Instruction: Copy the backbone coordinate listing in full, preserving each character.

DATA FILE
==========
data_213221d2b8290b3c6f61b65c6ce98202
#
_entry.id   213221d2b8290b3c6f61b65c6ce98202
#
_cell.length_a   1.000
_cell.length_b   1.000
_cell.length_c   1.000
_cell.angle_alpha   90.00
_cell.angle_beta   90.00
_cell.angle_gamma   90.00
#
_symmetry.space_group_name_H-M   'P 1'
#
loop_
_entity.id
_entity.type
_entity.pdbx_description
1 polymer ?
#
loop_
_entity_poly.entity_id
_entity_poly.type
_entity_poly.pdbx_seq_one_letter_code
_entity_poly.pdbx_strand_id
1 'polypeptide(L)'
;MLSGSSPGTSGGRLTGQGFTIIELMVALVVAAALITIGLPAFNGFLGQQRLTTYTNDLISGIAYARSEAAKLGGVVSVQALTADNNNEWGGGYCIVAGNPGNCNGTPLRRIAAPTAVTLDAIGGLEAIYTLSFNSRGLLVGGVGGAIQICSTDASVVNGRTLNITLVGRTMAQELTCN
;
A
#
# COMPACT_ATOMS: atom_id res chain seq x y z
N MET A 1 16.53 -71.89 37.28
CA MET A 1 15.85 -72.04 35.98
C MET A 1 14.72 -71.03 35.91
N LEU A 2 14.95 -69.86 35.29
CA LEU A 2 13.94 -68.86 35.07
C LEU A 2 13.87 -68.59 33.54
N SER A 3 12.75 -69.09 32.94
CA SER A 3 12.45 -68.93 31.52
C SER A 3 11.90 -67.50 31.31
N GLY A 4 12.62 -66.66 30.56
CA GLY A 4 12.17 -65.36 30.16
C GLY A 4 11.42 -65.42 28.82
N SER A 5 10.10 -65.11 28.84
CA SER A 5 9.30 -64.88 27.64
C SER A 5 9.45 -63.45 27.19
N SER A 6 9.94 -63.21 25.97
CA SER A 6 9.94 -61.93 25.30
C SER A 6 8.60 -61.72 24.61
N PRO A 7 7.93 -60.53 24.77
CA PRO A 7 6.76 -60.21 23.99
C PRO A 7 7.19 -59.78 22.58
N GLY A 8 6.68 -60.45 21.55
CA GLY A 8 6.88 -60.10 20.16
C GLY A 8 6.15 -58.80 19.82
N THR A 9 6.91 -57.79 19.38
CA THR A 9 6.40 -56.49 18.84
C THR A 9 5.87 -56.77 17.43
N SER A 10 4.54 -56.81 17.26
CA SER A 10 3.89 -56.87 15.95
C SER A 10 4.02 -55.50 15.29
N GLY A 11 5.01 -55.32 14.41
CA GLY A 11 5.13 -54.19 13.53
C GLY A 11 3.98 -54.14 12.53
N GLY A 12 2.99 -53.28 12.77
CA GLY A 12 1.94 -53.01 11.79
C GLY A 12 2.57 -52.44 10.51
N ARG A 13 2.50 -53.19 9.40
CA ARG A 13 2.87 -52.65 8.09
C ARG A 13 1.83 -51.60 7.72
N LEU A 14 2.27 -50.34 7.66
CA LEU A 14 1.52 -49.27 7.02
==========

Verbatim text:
data_213221d2b8290b3c6f61b65c6ce98202
#
_entry.id   213221d2b8290b3c6f61b65c6ce98202
#
_cell.length_a   1.000
_cell.length_b   1.000
_cell.length_c   1.000
_cell.angle_alpha   90.00
_cell.angle_beta   90.00
_cell.angle_gamma   90.00
#
_symmetry.space_group_name_H-M   'P 1'
#
loop_
_entity.id
_entity.type
_entity.pdbx_description
1 polymer ?
#
loop_
_entity_poly.entity_id
_entity_poly.type
_entity_poly.pdbx_seq_one_letter_code
_entity_poly.pdbx_strand_id
1 'polypeptide(L)'
;MLSGSSPGTSGGRLTGQGFTIIELMVALVVAAALITIGLPAFNGFLGQQRLTTYTNDLISGIAYARSEAAKLGGVVSVQALTADNNNEWGGGYCIVAGNPGNCNGTPLRRIAAPTAVTLDAIGGLEAIYTLSFNSRGLLVGGVGGAIQICSTDASVVNGRTLNITLVGRTMAQELTCN
;
A
#
# COMPACT_ATOMS: atom_id res chain seq x y z
N MET A 1 16.53 -71.89 37.28
CA MET A 1 15.85 -72.04 35.98
C MET A 1 14.72 -71.03 35.91
N LEU A 2 14.95 -69.86 35.29
CA LEU A 2 13.94 -68.86 35.07
C LEU A 2 13.87 -68.59 33.54
N SER A 3 12.75 -69.09 32.94
CA SER A 3 12.45 -68.93 31.52
C SER A 3 11.90 -67.50 31.31
N GLY A 4 12.62 -66.66 30.56
CA GLY A 4 12.17 -65.36 30.16
C GLY A 4 11.42 -65.42 28.82
N SER A 5 10.10 -65.11 28.84
CA SER A 5 9.30 -64.88 27.64
C SER A 5 9.45 -63.45 27.19
N SER A 6 9.94 -63.21 25.97
CA SER A 6 9.94 -61.93 25.30
C SER A 6 8.60 -61.72 24.61
N PRO A 7 7.93 -60.53 24.77
CA PRO A 7 6.76 -60.21 23.99
C PRO A 7 7.19 -59.78 22.58
N GLY A 8 6.68 -60.45 21.55
CA GLY A 8 6.88 -60.10 20.16
C GLY A 8 6.15 -58.80 19.82
N THR A 9 6.91 -57.79 19.38
CA THR A 9 6.40 -56.49 18.84
C THR A 9 5.87 -56.77 17.43
N SER A 10 4.54 -56.81 17.26
CA SER A 10 3.89 -56.87 15.95
C SER A 10 4.02 -55.50 15.29
N GLY A 11 5.01 -55.32 14.41
CA GLY A 11 5.13 -54.19 13.53
C GLY A 11 3.98 -54.14 12.53
N GLY A 12 2.99 -53.28 12.77
CA GLY A 12 1.94 -53.01 11.79
C GLY A 12 2.57 -52.44 10.51
N ARG A 13 2.50 -53.19 9.40
CA ARG A 13 2.87 -52.65 8.09
C ARG A 13 1.83 -51.60 7.72
N LEU A 14 2.27 -50.34 7.66
CA LEU A 14 1.52 -49.27 7.02